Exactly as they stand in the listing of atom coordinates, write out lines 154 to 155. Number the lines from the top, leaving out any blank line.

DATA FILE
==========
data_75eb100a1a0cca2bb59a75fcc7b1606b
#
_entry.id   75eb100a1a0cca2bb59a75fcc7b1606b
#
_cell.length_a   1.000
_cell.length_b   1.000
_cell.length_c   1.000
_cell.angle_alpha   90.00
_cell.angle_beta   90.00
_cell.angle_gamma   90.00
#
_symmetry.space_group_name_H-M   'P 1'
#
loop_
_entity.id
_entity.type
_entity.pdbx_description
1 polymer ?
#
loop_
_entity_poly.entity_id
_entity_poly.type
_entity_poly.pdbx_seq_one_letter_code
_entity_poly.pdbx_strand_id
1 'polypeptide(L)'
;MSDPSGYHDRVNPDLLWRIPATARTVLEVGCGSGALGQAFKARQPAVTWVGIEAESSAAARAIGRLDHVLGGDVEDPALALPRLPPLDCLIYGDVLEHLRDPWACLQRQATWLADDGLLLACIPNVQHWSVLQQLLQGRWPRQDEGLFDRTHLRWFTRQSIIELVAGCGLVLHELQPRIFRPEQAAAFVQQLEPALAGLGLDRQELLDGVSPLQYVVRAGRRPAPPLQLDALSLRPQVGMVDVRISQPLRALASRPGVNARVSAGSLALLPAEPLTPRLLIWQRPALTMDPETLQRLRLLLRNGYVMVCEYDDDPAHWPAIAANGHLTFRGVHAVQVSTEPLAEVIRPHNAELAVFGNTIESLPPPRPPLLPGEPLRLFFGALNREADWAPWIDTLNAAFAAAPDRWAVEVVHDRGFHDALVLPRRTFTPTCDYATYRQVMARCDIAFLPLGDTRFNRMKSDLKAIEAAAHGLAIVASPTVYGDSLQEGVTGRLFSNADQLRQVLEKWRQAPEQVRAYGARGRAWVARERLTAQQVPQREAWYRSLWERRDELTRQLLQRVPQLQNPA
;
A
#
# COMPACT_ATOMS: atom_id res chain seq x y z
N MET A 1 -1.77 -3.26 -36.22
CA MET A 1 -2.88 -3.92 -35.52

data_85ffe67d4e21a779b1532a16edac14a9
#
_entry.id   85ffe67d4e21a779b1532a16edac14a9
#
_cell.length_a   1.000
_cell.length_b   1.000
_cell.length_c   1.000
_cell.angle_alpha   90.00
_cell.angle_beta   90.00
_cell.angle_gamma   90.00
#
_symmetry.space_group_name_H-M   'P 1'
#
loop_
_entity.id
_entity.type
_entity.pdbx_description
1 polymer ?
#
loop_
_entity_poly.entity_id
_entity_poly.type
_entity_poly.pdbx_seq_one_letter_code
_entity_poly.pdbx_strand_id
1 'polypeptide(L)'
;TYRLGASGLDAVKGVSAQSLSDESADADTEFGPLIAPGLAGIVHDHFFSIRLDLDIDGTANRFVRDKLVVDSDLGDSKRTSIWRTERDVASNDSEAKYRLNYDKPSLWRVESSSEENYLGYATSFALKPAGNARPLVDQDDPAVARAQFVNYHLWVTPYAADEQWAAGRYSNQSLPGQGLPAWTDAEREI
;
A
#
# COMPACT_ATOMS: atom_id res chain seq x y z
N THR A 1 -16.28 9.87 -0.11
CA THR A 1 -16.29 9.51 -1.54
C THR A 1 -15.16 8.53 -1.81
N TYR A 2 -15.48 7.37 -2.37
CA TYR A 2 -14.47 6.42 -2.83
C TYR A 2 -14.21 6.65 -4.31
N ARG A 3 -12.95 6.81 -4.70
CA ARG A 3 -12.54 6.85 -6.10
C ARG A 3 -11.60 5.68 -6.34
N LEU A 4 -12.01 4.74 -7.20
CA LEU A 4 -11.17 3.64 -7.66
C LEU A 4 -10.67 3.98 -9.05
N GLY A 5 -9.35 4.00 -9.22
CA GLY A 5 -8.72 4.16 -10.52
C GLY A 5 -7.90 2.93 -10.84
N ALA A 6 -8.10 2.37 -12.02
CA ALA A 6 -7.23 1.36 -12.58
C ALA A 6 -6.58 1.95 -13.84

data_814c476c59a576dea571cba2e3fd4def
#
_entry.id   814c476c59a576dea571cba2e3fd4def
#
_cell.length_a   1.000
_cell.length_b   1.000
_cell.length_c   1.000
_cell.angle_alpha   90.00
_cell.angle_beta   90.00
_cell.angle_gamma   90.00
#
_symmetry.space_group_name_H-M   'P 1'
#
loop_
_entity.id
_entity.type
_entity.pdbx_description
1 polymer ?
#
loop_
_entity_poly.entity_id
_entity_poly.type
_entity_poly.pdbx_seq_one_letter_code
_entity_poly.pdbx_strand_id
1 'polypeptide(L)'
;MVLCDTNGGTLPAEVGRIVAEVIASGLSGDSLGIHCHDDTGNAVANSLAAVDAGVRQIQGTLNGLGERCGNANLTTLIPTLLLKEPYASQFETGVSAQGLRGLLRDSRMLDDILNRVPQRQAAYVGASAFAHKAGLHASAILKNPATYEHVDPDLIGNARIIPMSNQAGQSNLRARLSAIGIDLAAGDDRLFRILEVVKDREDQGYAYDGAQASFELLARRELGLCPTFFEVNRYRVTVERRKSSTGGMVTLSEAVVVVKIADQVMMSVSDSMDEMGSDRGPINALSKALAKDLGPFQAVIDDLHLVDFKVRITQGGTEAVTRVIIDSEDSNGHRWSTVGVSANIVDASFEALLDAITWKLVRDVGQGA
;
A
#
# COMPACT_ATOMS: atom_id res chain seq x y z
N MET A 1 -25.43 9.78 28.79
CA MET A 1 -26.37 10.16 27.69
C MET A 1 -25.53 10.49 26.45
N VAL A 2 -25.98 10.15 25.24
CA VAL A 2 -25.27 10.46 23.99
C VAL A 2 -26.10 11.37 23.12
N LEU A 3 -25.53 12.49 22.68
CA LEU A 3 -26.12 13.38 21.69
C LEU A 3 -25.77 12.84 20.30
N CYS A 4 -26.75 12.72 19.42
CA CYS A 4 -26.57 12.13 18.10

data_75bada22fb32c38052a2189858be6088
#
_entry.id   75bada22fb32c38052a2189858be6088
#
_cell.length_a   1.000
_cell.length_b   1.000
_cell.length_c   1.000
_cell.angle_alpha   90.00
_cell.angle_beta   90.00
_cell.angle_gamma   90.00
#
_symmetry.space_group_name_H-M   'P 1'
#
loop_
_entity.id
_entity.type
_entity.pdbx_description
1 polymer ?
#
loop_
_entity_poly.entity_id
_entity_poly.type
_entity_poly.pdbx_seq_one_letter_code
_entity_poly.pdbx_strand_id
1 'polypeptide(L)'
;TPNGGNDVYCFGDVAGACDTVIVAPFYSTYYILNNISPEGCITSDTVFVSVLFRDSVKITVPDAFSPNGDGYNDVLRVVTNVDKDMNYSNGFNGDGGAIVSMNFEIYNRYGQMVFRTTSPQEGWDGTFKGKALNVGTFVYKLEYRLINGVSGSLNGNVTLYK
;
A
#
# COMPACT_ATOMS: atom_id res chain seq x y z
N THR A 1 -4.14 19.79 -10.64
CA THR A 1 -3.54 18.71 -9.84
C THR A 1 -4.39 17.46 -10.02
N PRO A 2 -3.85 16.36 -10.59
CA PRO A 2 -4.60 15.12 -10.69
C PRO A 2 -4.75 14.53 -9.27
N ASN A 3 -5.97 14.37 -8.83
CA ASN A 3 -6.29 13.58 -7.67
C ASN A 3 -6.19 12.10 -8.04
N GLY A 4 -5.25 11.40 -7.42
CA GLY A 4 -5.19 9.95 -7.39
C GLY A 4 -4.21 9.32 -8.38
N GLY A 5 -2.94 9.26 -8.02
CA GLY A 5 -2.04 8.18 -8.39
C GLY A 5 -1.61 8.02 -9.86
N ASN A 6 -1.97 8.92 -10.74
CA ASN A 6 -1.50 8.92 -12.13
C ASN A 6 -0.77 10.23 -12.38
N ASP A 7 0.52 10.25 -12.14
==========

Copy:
C THR A 1 -4.39 17.46 -10.02
N PRO A 2 -3.85 16.36 -10.59